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Steel prices in India may firm up by 6-10%, bridge the discount

Steel prices are expected to firm up by 6-10 per cent this month wiping out the current domestic discount to the landed cost of imports.

Steel companies are planning to increase prices on the back of rise in raw material cost and revival in demand across sectors, including infrastructure, construction, capital goods and automobile sectors.

Steel prices in the US have increased to $900 a tonne after levy of anti-dumping duty, while that of China, Korea and Japan are hovering at about $700 a tonne. However, it is trading at a discount of 9 per cent to landed cost at $640 a tonne.

Jayant Acharya, Director (Commercial & Marketing), JSW Steel, told BusinessLine that steel prices across the world are going up with the economic growth catching pace and China cutting down on its production by 75 million tonnes last year, besides with the current rate of production this year it should trim output by 50 mt.

This apart, the demand in China itself is looking up which gives great comfort to large steel consuming countries like India, he added.

Private sector investment

As the government is investing big time in infrastructure, there are already signs of revival in private sector investment boosting steel demand which should bridge the current discount, said Acharya.

With a cumulative steel production capacity of 130 mt, Indian companies may end up this fiscal with production of 106 mt at 82 per cent capacity utilisation. There has been no fresh capacity addition happening except for a few brownfield projects undertaken by JSW Steel and Tata Steel.

Coal mining

On the opening up of commercial coal mining by private sector, Acharya said that JSW Steel would consider if the government opens bidding for the world’s largest coking coal mine at Jharia in Jharkhand, while the Group company JSW Energy would look into opportunities in the current auction.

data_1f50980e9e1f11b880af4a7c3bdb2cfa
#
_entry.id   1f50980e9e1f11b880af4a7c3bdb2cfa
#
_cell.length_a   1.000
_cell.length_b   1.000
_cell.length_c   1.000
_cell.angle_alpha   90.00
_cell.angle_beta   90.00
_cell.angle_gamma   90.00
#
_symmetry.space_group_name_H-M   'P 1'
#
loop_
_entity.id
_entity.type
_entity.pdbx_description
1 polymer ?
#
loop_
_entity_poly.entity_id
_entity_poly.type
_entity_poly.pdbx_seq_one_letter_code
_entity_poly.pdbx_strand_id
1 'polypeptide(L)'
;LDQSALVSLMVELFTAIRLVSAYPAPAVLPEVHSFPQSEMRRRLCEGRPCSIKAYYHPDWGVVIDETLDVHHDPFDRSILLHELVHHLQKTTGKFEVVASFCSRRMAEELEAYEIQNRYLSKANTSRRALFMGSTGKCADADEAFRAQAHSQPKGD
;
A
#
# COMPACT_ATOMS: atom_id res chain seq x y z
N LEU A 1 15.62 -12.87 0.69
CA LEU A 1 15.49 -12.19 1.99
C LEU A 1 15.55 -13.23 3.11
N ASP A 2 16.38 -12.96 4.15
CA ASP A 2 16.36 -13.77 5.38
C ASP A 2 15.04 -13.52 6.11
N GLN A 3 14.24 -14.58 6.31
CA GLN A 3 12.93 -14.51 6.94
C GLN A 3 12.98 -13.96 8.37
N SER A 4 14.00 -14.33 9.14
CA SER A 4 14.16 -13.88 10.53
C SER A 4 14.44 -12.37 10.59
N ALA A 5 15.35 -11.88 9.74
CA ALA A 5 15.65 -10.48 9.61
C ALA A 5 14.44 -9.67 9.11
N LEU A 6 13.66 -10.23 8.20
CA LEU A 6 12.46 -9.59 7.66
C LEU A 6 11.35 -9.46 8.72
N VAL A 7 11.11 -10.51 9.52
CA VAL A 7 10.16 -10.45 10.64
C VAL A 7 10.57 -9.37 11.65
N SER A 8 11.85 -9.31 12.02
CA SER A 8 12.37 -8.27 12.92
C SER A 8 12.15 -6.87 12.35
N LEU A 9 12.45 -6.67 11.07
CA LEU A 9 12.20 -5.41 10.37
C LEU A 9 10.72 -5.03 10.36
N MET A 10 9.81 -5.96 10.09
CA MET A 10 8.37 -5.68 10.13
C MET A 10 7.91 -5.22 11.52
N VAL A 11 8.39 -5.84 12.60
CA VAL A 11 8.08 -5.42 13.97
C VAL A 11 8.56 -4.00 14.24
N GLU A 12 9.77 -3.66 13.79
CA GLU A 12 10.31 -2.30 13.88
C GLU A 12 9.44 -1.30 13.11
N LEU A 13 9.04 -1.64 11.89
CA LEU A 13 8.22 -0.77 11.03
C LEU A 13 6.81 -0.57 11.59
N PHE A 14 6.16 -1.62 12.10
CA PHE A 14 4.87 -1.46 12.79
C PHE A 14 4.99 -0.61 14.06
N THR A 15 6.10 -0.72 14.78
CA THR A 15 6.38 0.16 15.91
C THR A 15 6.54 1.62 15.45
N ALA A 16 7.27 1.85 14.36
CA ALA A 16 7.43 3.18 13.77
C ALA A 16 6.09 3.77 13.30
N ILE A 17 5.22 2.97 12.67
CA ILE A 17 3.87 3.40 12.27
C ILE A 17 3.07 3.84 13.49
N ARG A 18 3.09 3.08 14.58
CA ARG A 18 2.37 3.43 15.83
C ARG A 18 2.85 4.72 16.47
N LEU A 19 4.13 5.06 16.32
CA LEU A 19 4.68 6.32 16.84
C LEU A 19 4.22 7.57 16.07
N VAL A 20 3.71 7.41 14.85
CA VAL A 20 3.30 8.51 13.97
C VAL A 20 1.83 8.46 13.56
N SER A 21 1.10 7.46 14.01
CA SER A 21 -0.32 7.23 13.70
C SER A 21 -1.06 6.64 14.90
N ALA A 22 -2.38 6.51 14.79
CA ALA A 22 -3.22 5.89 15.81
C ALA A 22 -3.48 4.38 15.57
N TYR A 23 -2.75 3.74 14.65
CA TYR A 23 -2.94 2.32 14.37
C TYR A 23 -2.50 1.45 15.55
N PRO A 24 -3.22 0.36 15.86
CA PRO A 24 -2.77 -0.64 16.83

After the sharp increase, JSW Steel expects raw material prices to remain at current level.

Coking coal prices ex-Australia had increased from $145 a tonne to $230 a tonne in the last one year and is trading at $215-$225 a tonne currently, while iron ore jumped from $37 a tonne to $80 a tonne and are hovering at $75 a tonne now.

The recent run-up in ferro alloy and scrap prices are the new cause for concern.

Zinc, which was trading at $2,700 a tonne last January, has gone up to $3,500 a tonne in February, while ferro silicon prices were up 50 per cent in the last one year. Scrap prices increased 35 per cent to $380-$400 a tonne raising cause for concern, he said.

JSW Steel, which targets to produce 4.7 mt of iron ore this fiscal, has already started production in one of its mines in Karnataka and expects another mine to start soon.

The country’s steel demand should increase by 5.5 to 6 per cent with an upward bias next fiscal from expected demand growth of 5.5 per cent this fiscal ending, said Acharya.

Source: The Hindu Business Line

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